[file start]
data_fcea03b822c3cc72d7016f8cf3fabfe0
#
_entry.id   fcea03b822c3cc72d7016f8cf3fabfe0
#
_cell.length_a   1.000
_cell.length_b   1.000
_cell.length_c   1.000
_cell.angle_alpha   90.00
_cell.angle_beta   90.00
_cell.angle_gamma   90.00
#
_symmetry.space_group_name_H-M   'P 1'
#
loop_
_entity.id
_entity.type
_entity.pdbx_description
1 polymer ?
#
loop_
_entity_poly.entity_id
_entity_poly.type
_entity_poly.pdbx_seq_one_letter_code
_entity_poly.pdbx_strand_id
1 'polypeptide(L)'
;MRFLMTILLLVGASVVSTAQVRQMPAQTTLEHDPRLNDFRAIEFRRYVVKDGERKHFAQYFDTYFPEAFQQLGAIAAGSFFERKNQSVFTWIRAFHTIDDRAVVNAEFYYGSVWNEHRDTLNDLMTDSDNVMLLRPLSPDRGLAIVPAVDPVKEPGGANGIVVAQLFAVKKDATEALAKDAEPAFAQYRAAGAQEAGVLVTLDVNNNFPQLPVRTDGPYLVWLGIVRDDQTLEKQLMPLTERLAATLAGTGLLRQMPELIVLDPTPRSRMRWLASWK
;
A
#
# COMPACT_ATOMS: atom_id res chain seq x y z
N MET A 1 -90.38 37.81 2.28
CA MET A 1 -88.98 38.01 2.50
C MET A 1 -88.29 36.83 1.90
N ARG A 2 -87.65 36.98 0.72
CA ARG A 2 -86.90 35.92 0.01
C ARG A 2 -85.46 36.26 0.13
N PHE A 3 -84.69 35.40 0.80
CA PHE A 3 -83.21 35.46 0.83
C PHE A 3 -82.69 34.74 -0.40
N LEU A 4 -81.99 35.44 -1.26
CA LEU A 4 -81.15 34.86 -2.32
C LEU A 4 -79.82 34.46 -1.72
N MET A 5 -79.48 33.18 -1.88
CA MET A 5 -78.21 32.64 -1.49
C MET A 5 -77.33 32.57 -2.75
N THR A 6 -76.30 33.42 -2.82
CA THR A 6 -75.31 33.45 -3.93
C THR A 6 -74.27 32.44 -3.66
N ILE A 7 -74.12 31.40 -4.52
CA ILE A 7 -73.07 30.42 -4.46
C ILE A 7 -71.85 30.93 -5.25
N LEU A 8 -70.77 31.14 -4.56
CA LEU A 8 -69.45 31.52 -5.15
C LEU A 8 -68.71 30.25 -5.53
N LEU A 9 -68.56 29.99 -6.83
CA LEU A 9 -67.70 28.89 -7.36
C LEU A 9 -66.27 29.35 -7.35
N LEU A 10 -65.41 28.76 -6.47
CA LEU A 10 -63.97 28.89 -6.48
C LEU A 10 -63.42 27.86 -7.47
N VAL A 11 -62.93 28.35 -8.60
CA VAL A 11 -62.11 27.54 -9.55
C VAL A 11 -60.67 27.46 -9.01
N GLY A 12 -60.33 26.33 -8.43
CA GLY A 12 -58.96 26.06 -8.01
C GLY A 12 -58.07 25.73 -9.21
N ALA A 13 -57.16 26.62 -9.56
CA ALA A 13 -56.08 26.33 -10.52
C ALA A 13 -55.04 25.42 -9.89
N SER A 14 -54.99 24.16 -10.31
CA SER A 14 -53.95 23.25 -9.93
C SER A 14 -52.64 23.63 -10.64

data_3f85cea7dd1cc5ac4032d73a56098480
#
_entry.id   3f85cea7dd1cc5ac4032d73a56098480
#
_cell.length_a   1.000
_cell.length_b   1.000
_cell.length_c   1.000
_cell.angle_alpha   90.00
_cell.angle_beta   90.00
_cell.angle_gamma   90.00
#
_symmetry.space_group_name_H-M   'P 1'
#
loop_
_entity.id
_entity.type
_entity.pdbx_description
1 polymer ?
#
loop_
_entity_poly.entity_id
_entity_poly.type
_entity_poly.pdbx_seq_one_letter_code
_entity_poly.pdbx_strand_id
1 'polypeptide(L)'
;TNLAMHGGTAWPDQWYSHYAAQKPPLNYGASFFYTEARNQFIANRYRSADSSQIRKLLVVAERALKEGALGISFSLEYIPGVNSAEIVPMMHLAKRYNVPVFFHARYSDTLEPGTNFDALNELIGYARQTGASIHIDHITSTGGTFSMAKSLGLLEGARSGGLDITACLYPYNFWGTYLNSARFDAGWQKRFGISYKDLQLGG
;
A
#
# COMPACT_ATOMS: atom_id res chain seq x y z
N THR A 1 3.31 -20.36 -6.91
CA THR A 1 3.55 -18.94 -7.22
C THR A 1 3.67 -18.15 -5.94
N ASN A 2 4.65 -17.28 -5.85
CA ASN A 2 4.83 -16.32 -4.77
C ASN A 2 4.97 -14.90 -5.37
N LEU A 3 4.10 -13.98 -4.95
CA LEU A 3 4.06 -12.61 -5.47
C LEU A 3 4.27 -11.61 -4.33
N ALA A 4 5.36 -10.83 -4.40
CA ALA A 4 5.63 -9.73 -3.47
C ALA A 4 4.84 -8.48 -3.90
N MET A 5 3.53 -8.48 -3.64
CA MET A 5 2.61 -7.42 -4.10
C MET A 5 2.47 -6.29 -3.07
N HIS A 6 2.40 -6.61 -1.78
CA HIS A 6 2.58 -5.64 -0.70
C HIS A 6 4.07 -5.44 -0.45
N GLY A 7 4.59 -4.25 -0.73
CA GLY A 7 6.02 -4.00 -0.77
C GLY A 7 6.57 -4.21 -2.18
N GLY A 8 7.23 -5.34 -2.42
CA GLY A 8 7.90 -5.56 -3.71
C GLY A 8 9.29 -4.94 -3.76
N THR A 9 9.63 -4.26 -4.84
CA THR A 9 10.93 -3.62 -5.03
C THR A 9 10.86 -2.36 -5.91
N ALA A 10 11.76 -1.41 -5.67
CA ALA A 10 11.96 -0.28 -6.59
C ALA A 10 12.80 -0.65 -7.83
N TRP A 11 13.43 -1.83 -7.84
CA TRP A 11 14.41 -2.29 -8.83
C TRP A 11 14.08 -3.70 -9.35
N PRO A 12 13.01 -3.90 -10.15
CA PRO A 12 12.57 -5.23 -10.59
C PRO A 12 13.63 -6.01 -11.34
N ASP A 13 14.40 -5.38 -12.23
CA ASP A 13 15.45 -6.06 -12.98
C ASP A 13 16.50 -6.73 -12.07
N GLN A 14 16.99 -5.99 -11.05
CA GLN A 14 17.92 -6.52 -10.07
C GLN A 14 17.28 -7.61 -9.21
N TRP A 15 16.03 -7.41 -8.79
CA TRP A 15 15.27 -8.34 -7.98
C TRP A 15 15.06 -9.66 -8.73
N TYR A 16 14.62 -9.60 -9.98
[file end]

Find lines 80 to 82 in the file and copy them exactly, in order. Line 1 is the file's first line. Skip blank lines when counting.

_cell.angle_alpha   90.00
_cell.angle_beta   90.00
_cell.angle_gamma   90.00